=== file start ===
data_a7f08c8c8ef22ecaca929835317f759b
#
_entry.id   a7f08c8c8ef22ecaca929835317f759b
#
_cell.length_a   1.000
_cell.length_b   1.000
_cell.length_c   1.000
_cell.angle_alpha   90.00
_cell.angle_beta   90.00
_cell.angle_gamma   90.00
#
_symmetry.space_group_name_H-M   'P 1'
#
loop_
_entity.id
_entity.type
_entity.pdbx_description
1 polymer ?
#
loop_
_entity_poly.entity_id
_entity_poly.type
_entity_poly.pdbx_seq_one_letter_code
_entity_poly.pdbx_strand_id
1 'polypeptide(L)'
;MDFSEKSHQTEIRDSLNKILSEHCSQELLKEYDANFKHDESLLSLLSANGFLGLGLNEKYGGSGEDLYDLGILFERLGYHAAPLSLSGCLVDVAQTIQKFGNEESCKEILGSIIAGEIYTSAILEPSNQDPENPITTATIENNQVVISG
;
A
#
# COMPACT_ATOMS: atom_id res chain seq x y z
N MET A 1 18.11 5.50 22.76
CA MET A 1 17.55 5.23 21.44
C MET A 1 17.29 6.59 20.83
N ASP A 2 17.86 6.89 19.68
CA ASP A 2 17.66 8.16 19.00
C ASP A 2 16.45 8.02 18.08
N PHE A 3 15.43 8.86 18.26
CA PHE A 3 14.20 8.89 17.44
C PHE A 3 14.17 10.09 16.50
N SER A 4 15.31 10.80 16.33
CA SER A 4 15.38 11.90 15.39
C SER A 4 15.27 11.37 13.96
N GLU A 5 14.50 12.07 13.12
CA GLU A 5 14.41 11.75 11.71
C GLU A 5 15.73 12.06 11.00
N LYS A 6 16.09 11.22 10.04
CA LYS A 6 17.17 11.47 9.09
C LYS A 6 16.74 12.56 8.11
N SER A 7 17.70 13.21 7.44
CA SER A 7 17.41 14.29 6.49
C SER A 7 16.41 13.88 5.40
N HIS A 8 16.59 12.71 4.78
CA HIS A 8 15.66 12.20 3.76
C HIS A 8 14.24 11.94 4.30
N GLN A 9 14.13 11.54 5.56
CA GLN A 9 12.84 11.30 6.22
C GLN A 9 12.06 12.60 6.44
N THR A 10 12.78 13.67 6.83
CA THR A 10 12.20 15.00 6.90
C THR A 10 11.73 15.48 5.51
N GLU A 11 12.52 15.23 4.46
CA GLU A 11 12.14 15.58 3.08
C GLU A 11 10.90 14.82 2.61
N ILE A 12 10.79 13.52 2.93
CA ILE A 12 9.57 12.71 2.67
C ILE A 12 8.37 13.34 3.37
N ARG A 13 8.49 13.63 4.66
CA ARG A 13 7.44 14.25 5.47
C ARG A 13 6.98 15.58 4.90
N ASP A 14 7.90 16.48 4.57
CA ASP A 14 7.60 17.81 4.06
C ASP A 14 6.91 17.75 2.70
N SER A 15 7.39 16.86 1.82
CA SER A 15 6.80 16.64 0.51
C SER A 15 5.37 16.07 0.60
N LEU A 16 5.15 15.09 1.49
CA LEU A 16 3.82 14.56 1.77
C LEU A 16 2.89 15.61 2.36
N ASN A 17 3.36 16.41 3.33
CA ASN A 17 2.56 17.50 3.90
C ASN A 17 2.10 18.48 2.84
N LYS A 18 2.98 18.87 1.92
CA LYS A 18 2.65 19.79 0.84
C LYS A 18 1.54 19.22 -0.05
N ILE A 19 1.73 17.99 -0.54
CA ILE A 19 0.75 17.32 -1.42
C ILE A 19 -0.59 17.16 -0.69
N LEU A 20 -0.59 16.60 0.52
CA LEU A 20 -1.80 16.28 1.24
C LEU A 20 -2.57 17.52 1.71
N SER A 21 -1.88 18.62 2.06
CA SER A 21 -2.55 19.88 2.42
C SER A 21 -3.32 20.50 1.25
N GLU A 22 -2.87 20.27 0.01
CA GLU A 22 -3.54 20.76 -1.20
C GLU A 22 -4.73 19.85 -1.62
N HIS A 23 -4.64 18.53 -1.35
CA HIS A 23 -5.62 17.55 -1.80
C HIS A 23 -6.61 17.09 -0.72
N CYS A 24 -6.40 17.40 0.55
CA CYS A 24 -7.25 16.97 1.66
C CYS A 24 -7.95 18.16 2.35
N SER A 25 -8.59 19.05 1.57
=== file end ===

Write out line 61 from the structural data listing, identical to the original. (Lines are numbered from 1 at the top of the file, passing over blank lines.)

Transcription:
N GLU A 11 12.52 15.23 4.46